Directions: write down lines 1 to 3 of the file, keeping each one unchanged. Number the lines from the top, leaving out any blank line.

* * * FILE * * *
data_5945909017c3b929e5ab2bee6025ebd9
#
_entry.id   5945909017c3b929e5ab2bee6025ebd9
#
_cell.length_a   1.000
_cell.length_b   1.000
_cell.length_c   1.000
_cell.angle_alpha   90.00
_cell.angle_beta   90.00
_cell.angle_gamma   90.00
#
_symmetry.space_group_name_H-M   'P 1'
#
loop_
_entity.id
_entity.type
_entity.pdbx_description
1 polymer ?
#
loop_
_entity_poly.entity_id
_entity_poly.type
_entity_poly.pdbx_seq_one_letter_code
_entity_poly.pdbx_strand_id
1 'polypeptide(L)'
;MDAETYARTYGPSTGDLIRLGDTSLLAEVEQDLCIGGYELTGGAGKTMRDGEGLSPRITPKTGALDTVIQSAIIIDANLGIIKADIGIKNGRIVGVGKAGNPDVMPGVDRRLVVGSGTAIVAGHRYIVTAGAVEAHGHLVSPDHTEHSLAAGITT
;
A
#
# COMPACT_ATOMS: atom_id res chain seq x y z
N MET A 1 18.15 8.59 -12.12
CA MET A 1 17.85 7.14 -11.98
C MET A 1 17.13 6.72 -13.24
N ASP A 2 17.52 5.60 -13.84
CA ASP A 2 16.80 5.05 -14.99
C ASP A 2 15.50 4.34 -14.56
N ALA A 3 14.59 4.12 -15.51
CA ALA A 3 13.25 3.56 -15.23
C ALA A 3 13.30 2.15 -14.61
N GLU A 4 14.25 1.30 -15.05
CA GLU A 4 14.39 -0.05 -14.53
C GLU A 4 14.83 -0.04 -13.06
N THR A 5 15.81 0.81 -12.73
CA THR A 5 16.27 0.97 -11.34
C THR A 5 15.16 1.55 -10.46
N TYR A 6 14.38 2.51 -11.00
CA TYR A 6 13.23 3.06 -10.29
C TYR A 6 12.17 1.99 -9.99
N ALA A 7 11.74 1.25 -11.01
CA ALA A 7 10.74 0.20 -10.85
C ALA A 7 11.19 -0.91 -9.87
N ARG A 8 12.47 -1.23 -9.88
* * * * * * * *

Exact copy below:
data_5945909017c3b929e5ab2bee6025ebd9
#
_entry.id   5945909017c3b929e5ab2bee6025ebd9